Roseate Tern Life Project, New Patrol RIB & A Change at the Helm

All Change at the Helm

We enter the new sailing season with a change at the helm of
Lymington Harbour Commissioners.

On the 31st May 2017 Geoff Holmes steps down as a Commissioner after six years of service, the last four and a half as Chairman. At Geoff’s final meeting on the 15th May, Ryan Willegers (Harbour Master) said:

“Speaking for myself, I am probably in the unique position to appreciate the amount of work, commitment and dedication that Geoff has put in as Chairman. On behalf of my team, Commissioners and harbour users, I would like to take this opportunity to acknowledge our appreciation. Although Geoff is retiring, I know that he will continue to take a keen interest in the ongoing work of the Commissioners and I wish him all the very best.”

Geoff is succeeded as Chairman by Richard Jenner on the 1st June 2017. Richard was appointed as a Commissioner in November 2011 and was elected Vice Chairman in November 2016. Richard is a retired senior operational executive from a national manufacturing and distribution centre. Richard is a past Commodore of Lymington Town Sailing Club and he and his family have lived in Lymington for over 30 years and have been very involved with boating.

At their meeting on the 15th May the Commissioners elected Tim Harford as Vice Chairman. Paul Martin was reappointed as a Commissioner for a second three year term. Both appointments take effect on the 1st June 2017.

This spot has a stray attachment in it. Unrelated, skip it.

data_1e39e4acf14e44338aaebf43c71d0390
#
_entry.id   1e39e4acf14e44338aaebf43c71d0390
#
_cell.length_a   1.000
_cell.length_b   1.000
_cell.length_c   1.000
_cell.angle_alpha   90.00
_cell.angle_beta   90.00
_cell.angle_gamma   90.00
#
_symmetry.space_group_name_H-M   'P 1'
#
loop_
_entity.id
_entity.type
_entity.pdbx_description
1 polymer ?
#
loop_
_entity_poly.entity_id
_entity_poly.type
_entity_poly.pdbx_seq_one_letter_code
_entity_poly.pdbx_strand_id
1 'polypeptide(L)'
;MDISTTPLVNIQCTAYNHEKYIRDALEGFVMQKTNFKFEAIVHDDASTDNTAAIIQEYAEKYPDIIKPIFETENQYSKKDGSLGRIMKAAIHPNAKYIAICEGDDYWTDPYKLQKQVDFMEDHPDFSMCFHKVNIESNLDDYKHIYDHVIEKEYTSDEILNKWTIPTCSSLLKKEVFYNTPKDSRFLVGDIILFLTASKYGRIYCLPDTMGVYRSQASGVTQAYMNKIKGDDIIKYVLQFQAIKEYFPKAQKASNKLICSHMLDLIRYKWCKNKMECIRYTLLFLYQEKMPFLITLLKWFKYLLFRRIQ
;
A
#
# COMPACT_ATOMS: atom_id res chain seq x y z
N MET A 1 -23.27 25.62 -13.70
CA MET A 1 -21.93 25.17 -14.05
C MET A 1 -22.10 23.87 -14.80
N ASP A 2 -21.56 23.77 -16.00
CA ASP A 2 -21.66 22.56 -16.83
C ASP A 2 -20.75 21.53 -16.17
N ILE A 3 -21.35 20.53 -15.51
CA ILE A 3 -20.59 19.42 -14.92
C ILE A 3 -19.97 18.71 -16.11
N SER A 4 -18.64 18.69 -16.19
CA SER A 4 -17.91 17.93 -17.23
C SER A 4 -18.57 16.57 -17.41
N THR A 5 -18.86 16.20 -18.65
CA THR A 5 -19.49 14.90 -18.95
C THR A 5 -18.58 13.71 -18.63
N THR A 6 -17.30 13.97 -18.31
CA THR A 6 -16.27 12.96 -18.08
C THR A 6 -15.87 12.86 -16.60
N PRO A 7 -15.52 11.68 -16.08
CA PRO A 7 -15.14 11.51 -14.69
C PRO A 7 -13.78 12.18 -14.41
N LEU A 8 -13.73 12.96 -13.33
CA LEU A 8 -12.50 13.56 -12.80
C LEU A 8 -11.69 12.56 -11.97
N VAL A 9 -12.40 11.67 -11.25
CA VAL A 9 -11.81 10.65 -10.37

Geoff Holmes (L) being presented with engraved ‘Ships’ decanter by Richard Jenner

Roseate Tern Life Project

The RSPB Roseate Tern LIFE Project kicked-off in the Western Solent last summer, with a focus on boosting the protection of the roseate tern population and providing suitable conditions for the species to reclaim their former breeding habitats.

In the Western Solent, the roseate tern has been absent as a nesting species for over a decade, though individuals are frequently seen flying through on their summer passage. With this in mind, we have been working closely with the RSPB project team to facilitate habitat creation work that will benefit more widespread tern species in the area – this is a prerequisite to recolonisation by roseate tern.

In late March, a local marine contractor began shingle recharge operations on a small section of saltmarsh close to Lymington River mouth. A barge was used to place shingle on pre-existing shell banks (cheniers) and the material was then distributed to form a bund. This was done with the intention of increasing the height of the cheniers, which are the primary nesting habitat for terns in the Western Solent.

Video of the chenier site located at the mouth of Lymington River (© RSPB)

Sea-level rise has reduced the amount of available nesting space for breeding seabirds in the Western Solent and cheniers are frequently flooded during high spring tides. It is hoped that the recharge will lower the risk of nest flooding as a large proportion of the shingle bund lies higher in the tidal frame. The project team will be using a drone to monitor any changes to the bund resulting from tides and/or wave action.